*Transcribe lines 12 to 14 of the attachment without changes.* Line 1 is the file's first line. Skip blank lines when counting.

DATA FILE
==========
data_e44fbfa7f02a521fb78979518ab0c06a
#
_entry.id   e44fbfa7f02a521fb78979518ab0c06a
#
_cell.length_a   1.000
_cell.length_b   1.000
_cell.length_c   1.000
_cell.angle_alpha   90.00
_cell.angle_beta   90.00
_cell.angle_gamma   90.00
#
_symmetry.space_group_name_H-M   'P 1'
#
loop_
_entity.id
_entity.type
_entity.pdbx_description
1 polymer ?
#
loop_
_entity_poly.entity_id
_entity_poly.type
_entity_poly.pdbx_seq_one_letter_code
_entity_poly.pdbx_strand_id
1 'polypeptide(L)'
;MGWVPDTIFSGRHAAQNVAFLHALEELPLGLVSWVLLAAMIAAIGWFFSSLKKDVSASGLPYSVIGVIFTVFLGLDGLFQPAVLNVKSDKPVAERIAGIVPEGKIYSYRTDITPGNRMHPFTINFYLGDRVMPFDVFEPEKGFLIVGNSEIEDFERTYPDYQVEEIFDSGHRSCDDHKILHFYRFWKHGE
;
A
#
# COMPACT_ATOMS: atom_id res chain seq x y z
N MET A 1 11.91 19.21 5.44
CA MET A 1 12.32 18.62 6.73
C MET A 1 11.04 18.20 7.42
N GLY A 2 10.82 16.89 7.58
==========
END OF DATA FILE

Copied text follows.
_symmetry.space_group_name_H-M   'P 1'
#
loop_